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Question over long term economic plans

Published: 10:48AM Sunday March 22, 2009 Source: ONE News

Prime Minister John Key says there are more economic initiatives planned to help New Zealand through the recession, including borrowing $40 billion.

While discussing  the government's decision to lay staff off in the public sector while trying to prevent job losses in the private sector, Key said that his government are actually "preserving the vast bulk of public sector jobs" and will be borrowing the better part of $40 billion over the next three years.

"What we are trying to do is come through this recession with as strong a balance sheet as we still can, as I said we'll be borrowing $40 billion at least over the next three years, debt to GDP will be blowing out from about 18, 19% to 33% by 2013."

Key said there will be a couple of announcements in the Budget which will tackle the recession and likely more to follow post-budget.

He said he has asked Finance Minister Bill English to look at suspending Super Fund contributions as a Budget item.

"There is the capacity within the law to either pay in a lower amount or temporarily suspend payments."

He said the most important thing to do in these economic times is to instil confidence.

"That's a constant arm wrestle between people who are fearful of what they're seeing overseas or within their own business domestically and a sense of where we're going ... I think it's important to keep that confidence going."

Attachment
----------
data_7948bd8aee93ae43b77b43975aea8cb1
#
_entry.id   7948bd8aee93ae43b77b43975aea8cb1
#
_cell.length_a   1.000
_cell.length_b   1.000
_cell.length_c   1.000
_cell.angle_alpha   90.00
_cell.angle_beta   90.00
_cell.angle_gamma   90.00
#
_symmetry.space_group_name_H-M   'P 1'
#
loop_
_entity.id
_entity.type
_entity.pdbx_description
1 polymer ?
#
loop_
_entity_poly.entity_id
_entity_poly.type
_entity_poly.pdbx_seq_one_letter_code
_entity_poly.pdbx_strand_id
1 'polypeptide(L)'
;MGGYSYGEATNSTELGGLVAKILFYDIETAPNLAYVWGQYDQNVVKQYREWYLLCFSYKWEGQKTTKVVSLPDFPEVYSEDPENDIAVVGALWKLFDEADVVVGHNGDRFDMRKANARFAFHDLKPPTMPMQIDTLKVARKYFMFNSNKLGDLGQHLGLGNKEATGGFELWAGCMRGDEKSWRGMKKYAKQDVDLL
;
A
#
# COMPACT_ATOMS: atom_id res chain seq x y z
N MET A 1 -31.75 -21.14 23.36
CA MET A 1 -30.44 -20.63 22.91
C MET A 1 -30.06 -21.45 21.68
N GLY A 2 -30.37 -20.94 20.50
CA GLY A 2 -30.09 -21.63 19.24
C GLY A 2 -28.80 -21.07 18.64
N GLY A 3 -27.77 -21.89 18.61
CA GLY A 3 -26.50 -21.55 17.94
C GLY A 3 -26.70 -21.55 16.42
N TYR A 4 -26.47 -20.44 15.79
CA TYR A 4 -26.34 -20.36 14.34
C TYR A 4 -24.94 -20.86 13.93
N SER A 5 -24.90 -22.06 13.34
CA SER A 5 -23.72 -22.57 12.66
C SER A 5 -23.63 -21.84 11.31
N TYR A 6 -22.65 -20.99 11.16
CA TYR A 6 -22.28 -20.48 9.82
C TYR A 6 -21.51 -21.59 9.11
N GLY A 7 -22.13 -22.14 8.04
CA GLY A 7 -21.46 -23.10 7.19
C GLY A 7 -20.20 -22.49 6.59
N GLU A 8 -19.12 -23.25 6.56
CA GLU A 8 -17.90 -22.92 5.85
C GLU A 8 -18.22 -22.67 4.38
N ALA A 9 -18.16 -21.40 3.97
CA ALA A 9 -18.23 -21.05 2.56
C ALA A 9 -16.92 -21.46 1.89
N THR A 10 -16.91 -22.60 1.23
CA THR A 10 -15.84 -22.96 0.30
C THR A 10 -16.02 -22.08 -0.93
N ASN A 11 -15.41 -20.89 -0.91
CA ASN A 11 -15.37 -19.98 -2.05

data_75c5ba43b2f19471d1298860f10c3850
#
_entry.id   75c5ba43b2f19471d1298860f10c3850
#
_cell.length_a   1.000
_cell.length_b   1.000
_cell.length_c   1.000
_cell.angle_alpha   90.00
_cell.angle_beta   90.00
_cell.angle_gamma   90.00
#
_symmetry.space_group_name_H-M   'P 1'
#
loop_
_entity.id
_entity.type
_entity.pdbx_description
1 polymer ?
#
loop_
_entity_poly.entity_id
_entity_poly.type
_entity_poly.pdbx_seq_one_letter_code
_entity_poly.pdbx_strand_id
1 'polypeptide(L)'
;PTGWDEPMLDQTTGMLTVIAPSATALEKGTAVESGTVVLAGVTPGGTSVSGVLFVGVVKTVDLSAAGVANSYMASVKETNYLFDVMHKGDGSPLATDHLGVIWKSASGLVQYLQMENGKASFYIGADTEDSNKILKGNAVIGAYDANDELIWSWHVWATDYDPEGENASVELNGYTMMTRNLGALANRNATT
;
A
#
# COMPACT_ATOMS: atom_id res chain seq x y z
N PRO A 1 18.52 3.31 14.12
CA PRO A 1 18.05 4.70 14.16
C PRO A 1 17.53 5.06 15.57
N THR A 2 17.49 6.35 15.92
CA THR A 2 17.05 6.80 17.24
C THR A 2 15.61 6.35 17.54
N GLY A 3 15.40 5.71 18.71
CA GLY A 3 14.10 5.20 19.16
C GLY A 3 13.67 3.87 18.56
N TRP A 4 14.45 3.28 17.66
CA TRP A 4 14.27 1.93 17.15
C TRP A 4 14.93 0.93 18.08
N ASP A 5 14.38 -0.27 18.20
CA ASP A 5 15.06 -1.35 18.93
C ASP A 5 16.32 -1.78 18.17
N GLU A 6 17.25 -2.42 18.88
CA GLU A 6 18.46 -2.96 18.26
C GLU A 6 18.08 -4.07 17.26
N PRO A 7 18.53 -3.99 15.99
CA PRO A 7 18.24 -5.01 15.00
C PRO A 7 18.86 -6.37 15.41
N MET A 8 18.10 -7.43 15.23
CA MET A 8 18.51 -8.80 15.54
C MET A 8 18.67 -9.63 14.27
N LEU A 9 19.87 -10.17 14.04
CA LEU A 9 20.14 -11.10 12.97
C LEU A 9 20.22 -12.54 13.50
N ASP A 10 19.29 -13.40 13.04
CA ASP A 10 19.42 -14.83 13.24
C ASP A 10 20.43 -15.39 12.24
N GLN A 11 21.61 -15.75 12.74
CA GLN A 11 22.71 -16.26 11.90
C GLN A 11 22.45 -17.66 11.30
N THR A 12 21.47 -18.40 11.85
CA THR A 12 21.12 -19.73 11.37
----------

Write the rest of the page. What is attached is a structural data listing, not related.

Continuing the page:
Key believes New Zealand will be coming out of recession "reasonably aggressively" in year's time after two to three quarters of negative growth.

Details?

Political commentator Therese Arseneau believes Key needs to start getting specific about his government's plans to move New Zealand through the recession quickly.

"To build confidence we need to know that National has a plan.

"He (John Key) talks optimistically but I see no action plan in terms of what he's going to do to maximise our competitive advantage."

Arseneau says there are two steps to economic recovery.

On the first front - short term measures that will save jobs and provide social help for the effects of the economic fallout - National are providing. But Arseneau says the government has yet to deliver anything concrete on the second, and most important measure, which is that the government needs to pull the country out of the recession quickly and strongly.

She says countries in Asia Pacific will come out of recession quickly and the government needs to tie New Zealand's upswing to potential trading partners such as China and Australia.

"We have good ties with Australia and I think they're going to come out quickly. And lets face it, China is a growth country and we don't have as much trade at the moment with China," says Arseneau.

Phil O Reilly from Business NZ agrees that a better understanding of National's strategy is needed but says the depth of the global recession makes it difficult to get long term strategy right.

"If it was just us and a few other countries in recession then maybe the usual rules would apply."

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